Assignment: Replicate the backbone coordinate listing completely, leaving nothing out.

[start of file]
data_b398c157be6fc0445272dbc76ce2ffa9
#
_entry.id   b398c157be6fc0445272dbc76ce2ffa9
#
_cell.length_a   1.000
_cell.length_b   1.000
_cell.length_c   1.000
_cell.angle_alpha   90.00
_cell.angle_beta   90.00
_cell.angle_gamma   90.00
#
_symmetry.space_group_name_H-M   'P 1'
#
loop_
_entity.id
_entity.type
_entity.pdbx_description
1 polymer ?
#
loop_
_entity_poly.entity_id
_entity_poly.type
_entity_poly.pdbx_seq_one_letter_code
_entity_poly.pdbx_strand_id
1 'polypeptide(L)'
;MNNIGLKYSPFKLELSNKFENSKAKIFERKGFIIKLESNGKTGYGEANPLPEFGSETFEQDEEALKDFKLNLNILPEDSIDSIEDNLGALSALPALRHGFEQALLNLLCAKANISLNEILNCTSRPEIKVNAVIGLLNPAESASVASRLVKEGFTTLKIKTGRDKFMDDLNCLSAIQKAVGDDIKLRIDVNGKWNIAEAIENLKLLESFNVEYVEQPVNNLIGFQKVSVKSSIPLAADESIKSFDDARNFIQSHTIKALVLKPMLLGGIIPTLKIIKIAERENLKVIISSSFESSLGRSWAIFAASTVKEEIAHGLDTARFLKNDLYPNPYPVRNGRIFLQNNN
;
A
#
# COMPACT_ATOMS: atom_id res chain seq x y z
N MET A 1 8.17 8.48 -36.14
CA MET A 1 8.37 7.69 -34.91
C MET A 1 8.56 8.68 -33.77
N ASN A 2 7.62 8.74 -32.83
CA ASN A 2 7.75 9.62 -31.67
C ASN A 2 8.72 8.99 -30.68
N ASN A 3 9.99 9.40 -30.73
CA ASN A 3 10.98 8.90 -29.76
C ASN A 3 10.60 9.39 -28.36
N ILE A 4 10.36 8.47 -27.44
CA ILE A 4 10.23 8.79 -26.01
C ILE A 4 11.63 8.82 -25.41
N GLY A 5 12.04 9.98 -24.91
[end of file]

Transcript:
data_b398c157be6fc0445272dbc76ce2ffa9
#
_entry.id   b398c157be6fc0445272dbc76ce2ffa9
#
_cell.length_a   1.000
_cell.length_b   1.000
_cell.length_c   1.000
_cell.angle_alpha   90.00
_cell.angle_beta   90.00
_cell.angle_gamma   90.00
#
_symmetry.space_group_name_H-M   'P 1'
#
loop_
_entity.id
_entity.type
_entity.pdbx_description
1 polymer ?
#
loop_
_entity_poly.entity_id
_entity_poly.type
_entity_poly.pdbx_seq_one_letter_code
_entity_poly.pdbx_strand_id
1 'polypeptide(L)'
;MNNIGLKYSPFKLELSNKFENSKAKIFERKGFIIKLESNGKTGYGEANPLPEFGSETFEQDEEALKDFKLNLNILPEDSIDSIEDNLGALSALPALRHGFEQALLNLLCAKANISLNEILNCTSRPEIKVNAVIGLLNPAESASVASRLVKEGFTTLKIKTGRDKFMDDLNCLSAIQKAVGDDIKLRIDVNGKWNIAEAIENLKLLESFNVEYVEQPVNNLIGFQKVSVKSSIPLAADESIKSFDDARNFIQSHTIKALVLKPMLLGGIIPTLKIIKIAERENLKVIISSSFESSLGRSWAIFAASTVKEEIAHGLDTARFLKNDLYPNPYPVRNGRIFLQNNN
;
A
#
# COMPACT_ATOMS: atom_id res chain seq x y z
N MET A 1 8.17 8.48 -36.14
CA MET A 1 8.37 7.69 -34.91
C MET A 1 8.56 8.68 -33.77
N ASN A 2 7.62 8.74 -32.83
CA ASN A 2 7.75 9.62 -31.67
C ASN A 2 8.72 8.99 -30.68
N ASN A 3 9.99 9.40 -30.73
CA ASN A 3 10.98 8.90 -29.76
C ASN A 3 10.60 9.39 -28.36
N ILE A 4 10.36 8.47 -27.44
CA ILE A 4 10.23 8.79 -26.01
C ILE A 4 11.63 8.82 -25.41
N GLY A 5 12.04 9.98 -24.91